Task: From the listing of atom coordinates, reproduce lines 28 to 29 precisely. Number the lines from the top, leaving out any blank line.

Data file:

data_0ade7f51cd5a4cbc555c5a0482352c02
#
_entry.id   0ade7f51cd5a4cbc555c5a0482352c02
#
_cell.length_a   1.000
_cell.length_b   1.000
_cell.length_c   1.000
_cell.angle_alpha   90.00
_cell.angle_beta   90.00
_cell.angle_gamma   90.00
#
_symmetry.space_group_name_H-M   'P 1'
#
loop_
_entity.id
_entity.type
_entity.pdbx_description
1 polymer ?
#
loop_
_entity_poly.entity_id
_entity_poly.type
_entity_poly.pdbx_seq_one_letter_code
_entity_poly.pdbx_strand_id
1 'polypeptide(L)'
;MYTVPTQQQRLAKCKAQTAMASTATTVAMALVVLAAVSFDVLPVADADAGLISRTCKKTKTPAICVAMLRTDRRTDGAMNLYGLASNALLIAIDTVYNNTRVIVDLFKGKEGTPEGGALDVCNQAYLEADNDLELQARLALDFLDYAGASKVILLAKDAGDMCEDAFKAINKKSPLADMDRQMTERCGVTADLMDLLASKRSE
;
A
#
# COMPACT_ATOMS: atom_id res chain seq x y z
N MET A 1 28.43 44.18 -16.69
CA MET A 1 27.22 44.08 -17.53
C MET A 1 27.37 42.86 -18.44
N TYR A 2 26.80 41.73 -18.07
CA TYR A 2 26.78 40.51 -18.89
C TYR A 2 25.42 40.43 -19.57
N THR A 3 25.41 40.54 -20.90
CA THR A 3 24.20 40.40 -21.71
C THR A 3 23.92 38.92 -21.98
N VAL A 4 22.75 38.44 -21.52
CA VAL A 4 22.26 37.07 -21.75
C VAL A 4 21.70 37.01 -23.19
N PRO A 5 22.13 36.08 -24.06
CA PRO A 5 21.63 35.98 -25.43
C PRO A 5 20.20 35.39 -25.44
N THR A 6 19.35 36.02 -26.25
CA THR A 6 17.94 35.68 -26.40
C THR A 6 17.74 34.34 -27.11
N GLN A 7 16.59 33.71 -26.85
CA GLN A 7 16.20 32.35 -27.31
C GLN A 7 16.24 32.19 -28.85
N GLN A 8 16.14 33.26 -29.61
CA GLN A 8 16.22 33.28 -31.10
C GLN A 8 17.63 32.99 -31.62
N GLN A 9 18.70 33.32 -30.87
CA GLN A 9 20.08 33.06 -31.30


A
#